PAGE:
But Data Engine can now also be used as a Hive Metastore with other big data runtimes that you deploy and provision elsewhere. For instance, you can use the Spark runtime services in IBM Cloud Pak for Data with IBM Watson Studio or IBM Analytics Engine to connect to your instance of Data Engine as the Hive Metastore that serves as your relational table catalog for your Spark SQL jobs. The following diagram visualizes this architecture:

Using Data Engine with Spark aaS in IBM Cloud

Using Data Engine as your table catalog is very easy when you use built-in Spark runtime services in IBM Cloud and IBM Cloud Pak for Data. The required connectors to Hive Metastore of Data Engine are already deployed there out of the box. The following few lines of PySpark code set up a SparkSession object that is configured with your own instance of IBM Data Engine:

instancecrn = <your Data Engine instance ID>
apikey = <your API key to access your Data Engine instance>
from dataengine import SparkSessionWithDataengine
session_builder = SparkSessionWithDataengine.enableDataengine(instancecrn, apikey)
spark = session_builder.appName("My Spark App").getOrCreate()

You can now use the SparkSession as usual; for instance, to get a listing of the currently defined tables and to submit SQL statements that access these tables:

spark.sql('show tables').show()
spark.sql('select count(*), country from my_customers group by country').show()

Using Data Engine with your custom Spark deployments

When you manage your own Spark runtimes, you can use the same mechanisms as above. However, you have to first set up the Data Engine connector libraries in your Spark environment,

Install the Data Engine SparkSession builder

  1. Download the jar file for the SparkSession builder and place it in a folder in the classpath of your Spark installation (normally you should use the folder “user-libs/spark2”).
  2. Download the Python library to a local directory on the machine of your Spark installation and install it with pip:
    pip install --force-reinstall <download dir>/dataengine_spark-1.0.10-py3-none-any.whl

Install and activate the Data Engine Hive client library

  1. Download the Hive client from this link and store it in a directory on your machine where you run Spark.
  2. Specify that directory name as an additional parameter when building the SparkSession with Data Engine as the catalog:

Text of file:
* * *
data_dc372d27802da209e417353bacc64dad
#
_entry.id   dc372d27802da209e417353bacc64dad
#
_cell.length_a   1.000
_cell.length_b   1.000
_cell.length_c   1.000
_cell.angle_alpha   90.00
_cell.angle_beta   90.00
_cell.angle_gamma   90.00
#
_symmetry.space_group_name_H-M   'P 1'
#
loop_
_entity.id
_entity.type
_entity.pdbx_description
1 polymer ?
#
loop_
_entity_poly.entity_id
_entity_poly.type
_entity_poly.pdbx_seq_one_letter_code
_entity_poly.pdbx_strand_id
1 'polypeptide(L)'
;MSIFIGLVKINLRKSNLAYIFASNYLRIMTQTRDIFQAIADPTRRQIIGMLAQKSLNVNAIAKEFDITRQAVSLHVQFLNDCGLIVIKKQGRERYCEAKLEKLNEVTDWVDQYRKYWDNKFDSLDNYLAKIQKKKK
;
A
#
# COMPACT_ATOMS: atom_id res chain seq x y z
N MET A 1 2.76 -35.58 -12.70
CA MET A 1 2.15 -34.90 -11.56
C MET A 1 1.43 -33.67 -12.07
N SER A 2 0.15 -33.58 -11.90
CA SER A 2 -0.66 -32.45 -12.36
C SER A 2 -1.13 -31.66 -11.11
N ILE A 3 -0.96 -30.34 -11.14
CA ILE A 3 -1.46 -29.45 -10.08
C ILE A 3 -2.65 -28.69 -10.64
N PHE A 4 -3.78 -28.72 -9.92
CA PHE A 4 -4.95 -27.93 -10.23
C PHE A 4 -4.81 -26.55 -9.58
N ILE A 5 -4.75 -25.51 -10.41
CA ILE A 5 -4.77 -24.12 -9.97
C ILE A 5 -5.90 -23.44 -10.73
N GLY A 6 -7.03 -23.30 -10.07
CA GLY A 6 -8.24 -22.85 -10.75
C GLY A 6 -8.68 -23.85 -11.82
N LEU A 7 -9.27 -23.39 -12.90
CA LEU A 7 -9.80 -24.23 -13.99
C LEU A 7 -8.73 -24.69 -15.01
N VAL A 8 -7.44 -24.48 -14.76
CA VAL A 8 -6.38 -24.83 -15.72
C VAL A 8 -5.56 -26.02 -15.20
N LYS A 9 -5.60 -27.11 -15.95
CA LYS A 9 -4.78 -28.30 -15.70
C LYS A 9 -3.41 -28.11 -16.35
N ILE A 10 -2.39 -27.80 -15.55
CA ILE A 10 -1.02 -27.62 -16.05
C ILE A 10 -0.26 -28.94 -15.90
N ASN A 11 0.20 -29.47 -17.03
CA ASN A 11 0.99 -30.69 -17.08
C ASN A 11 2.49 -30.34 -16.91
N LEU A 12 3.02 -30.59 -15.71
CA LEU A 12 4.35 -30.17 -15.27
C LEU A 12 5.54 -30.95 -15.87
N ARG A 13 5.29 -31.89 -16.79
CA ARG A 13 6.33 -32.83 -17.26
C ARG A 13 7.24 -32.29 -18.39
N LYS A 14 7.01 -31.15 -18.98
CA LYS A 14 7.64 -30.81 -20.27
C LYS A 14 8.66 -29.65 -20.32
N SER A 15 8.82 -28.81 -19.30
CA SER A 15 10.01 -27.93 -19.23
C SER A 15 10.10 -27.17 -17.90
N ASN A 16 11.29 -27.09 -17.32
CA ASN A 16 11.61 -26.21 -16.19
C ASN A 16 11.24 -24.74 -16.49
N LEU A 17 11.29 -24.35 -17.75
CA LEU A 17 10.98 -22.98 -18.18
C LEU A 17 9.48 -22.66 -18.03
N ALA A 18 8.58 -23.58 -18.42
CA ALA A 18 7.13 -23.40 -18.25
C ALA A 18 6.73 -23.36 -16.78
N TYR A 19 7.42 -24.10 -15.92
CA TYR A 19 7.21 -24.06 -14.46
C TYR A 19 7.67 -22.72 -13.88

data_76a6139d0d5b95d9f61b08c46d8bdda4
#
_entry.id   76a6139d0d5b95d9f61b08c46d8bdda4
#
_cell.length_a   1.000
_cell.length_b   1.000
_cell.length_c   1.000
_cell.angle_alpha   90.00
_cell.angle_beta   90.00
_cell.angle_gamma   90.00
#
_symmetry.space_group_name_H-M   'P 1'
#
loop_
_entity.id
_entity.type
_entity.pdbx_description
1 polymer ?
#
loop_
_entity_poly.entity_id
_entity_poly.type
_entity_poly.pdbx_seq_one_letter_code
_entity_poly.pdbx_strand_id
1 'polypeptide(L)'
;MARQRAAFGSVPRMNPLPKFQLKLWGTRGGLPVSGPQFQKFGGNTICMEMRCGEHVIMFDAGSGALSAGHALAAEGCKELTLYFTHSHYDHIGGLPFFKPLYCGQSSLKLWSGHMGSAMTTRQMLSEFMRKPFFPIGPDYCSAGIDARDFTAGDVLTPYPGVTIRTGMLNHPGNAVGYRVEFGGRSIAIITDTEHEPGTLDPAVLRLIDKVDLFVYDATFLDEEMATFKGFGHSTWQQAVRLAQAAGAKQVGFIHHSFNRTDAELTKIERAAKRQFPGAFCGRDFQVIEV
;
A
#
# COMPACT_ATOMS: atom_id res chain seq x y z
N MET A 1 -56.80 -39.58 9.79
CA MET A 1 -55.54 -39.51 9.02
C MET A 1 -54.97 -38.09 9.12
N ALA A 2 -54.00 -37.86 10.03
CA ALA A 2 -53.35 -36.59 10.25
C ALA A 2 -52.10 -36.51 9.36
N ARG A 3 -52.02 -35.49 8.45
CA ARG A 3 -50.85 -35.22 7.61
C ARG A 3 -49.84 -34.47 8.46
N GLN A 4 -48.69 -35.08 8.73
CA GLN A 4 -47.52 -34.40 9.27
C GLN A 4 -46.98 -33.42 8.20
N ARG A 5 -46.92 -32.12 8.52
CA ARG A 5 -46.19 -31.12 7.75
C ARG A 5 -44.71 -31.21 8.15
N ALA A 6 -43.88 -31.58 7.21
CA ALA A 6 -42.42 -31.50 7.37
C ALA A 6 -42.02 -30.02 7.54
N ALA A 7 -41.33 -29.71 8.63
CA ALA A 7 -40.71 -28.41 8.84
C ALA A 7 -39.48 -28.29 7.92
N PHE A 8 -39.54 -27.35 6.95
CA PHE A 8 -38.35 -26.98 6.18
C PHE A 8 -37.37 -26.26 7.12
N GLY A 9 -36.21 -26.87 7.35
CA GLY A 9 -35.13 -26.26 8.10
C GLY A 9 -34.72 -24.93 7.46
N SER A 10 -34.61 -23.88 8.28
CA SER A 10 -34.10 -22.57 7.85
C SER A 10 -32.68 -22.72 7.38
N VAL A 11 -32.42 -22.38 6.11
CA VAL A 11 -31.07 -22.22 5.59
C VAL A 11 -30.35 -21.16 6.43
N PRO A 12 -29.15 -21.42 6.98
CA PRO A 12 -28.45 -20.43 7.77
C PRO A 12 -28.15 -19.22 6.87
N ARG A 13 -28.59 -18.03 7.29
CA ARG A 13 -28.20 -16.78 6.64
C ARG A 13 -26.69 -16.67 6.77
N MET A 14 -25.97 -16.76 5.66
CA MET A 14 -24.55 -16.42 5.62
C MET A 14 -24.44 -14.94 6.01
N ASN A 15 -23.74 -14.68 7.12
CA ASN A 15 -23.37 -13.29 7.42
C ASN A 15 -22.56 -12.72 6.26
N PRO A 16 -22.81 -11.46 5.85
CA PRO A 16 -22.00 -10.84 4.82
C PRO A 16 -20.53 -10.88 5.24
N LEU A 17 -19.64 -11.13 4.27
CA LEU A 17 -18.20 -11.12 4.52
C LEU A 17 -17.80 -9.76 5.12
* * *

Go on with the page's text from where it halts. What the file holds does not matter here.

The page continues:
session_builder = SparkSessionWithDataengine.enableDataengine(instancecrn, apikey, pathToHiveMetastoreJars=<directory name with hive client>)

For more details, please refer to the Hive Metastore documentation of Data Engine. You can also use our Data Engine demo notebook that you can also download for local usage in your own Jupyter notebook environment or in the Watson Studio notebook service in Cloud Park for Data.

In chapter 10 of the notebook you can find a detailed setup and usage demo for Spark with Hive Metastore in Data Engine. You can also see a short demo of that Notebook at minute 14:35 here in the aforementioned demo video for the “Modernize your Big Data Analytics with Data Lakehouse in IBM Cloud” webinar.


With the new Hive Metastore as a Service capability in IBM Cloud described by this article, you get a central element for state-of-the-art data lakes in IBM Cloud delivery fully out of the box. There is no Day 1 setup or Day 2 operational overhead that you have to plan for. Just go and set up a serverless cloud-native data lake by provisioning an IBM Cloud Object Storage instance for your data and a Data Engine instance for your metadata.

Then, you can start ingesting, preparing, curating and using your data lake data with Data Engine service itself or with your custom Spark applications, Analytics Engine service, Spark runtimes in Watson Studio or your completely custom Spark runtime anywhere, connected to the same data on Object Storage and the same metadata in Data Engine.

Learn more about IBM Cloud Data Engine.